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MIT Game Lab researcher Todd Harper talks about the performative aspects of the arcade. How is playing games in public different than on home computers and consoles? What were the cultural aspects of the arcade and how did this affect the design and play of arcade video games? What parts of the arcade have followed us home now that consoles are the norm?
Afterwards, MIT Game Lab staff will lead a workshop on the design of arcade games in the 1970s through the 1990s. Participants will play emulated arcade games of various vintage, to compare designs and play styles. Participants will also discuss the various cultural references in these games as well as marketing materials and other cultural artifacts surrounding the games.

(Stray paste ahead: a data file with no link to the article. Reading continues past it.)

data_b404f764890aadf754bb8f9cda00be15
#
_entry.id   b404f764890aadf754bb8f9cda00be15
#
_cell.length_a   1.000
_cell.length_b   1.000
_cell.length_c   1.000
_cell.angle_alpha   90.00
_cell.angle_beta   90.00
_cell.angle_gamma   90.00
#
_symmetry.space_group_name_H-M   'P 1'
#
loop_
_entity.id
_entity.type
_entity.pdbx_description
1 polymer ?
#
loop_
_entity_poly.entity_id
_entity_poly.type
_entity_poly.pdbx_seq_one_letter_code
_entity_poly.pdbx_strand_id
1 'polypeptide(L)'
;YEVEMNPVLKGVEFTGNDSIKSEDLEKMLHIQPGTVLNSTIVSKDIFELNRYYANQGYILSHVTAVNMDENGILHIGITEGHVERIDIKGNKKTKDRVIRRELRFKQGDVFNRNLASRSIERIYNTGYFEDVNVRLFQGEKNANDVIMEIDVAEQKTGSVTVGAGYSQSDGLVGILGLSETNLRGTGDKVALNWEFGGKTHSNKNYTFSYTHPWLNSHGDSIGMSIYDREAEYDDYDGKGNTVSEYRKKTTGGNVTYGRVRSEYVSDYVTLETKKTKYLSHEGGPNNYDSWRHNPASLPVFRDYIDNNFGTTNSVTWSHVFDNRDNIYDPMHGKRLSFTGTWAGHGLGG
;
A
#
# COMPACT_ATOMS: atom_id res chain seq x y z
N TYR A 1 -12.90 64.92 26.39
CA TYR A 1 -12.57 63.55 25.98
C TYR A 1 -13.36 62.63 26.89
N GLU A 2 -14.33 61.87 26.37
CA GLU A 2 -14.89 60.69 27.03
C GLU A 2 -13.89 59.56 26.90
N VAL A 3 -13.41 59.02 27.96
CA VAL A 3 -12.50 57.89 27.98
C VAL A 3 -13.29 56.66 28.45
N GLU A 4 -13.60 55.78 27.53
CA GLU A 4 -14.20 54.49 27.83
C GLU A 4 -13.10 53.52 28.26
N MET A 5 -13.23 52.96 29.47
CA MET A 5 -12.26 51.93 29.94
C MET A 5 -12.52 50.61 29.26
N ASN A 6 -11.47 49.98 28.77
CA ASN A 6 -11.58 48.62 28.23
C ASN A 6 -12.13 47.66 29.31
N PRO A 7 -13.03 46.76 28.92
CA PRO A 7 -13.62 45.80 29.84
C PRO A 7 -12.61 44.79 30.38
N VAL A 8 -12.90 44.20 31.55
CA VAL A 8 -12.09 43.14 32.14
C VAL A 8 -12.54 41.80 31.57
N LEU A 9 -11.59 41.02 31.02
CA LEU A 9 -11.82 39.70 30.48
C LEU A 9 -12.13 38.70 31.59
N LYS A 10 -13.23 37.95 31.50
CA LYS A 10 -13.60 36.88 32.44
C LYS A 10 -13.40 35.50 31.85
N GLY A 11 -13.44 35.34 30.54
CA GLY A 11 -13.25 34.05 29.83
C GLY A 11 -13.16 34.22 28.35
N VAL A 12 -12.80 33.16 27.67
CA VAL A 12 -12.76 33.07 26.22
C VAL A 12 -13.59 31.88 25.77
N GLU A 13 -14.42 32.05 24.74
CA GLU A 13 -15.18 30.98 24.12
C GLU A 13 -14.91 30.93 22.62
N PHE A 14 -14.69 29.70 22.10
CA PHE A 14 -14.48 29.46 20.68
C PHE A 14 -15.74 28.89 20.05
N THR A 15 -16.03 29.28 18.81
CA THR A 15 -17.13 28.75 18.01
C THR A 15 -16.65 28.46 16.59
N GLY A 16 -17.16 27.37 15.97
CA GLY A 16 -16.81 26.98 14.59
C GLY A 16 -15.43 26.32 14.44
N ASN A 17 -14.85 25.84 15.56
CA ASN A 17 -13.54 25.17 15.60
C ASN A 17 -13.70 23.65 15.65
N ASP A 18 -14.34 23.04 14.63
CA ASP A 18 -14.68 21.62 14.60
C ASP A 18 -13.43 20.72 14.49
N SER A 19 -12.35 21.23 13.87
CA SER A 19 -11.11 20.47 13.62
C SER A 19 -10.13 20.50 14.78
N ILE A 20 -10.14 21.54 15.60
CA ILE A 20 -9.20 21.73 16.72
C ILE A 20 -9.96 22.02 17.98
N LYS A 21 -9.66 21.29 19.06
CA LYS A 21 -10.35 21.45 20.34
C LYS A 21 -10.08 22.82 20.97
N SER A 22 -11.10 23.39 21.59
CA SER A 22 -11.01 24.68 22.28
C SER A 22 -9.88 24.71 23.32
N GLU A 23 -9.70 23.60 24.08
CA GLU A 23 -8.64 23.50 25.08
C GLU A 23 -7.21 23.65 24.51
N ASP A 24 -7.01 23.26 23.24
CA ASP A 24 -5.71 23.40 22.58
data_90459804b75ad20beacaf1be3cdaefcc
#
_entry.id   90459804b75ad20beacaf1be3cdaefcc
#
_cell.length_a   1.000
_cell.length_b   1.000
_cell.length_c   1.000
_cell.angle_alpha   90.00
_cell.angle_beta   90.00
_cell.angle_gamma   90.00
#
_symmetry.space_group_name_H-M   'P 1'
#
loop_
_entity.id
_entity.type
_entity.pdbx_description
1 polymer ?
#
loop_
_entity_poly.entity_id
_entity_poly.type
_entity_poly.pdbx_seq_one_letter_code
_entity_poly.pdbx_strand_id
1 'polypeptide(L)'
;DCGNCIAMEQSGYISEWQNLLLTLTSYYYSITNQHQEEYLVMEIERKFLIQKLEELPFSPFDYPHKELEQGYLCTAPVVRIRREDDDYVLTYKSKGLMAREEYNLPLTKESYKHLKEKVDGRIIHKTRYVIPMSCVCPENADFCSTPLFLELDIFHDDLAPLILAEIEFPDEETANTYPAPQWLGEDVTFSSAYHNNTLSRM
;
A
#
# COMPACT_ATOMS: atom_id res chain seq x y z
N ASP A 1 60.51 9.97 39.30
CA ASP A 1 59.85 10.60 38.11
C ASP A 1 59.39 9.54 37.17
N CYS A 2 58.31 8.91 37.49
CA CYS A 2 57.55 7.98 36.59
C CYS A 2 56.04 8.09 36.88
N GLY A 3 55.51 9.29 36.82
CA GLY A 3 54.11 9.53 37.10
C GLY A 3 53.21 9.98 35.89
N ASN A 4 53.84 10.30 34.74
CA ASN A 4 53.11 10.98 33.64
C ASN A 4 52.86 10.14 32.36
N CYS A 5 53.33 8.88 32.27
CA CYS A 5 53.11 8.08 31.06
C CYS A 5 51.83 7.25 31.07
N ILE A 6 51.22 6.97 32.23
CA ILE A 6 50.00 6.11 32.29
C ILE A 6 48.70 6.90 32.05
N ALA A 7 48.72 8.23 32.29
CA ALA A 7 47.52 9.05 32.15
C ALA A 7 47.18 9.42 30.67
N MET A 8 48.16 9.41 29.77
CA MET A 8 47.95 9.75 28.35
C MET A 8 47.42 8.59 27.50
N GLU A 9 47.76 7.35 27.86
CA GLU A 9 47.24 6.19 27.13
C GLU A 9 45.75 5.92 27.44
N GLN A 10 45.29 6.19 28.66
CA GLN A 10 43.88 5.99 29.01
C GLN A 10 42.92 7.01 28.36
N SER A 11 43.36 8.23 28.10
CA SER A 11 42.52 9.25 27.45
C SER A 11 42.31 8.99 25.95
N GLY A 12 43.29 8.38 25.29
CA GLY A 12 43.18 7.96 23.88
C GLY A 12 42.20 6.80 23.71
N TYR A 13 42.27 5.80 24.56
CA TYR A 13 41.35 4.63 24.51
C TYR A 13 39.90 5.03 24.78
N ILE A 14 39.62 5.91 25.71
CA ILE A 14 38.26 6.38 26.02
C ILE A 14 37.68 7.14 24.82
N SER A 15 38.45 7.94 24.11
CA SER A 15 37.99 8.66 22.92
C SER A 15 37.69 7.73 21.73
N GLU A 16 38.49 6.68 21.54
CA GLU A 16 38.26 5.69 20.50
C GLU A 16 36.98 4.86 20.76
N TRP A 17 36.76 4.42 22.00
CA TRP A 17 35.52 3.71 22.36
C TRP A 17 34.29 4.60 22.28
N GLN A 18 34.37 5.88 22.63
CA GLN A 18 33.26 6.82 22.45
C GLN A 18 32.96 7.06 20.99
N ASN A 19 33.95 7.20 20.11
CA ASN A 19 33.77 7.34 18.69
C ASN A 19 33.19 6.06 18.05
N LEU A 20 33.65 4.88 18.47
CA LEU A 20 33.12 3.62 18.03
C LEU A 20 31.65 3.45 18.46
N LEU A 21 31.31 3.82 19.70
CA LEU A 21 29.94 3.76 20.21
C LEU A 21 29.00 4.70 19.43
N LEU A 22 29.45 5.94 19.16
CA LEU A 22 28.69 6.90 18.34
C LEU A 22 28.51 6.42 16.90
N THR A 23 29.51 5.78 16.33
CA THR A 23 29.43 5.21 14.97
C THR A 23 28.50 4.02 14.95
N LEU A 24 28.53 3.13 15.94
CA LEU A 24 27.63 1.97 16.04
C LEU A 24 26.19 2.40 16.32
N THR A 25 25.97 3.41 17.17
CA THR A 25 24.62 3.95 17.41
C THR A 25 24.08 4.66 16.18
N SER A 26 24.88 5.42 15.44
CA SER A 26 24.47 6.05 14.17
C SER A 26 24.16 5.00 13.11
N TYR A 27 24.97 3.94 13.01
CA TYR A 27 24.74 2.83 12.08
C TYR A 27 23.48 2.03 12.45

Todd Harper is a researcher at the MIT Game Lab with a background in media studies, cultural studies, and mass communications. Primarily a qualitative ethnographer, he is broadly interested in games as communication and culture, and more specifically on communities of practice, e-sports, and identity representation in games and game culture. To date he’s conducted research on topics ranging from the competitive fighting game community, to same-sex romance options in role-playing games, to the actions of players participating in online community moderation in League of Legends. He was a motivating force behind the first MIT “Gayme Jam” (later QUILTBAG Jam) and the researcher and product owner behind the critically acclaimed A Closed World. His first book, The Culture of Digital Fighting Games: Performance and Practice, will be published in December 2014 from Routledge.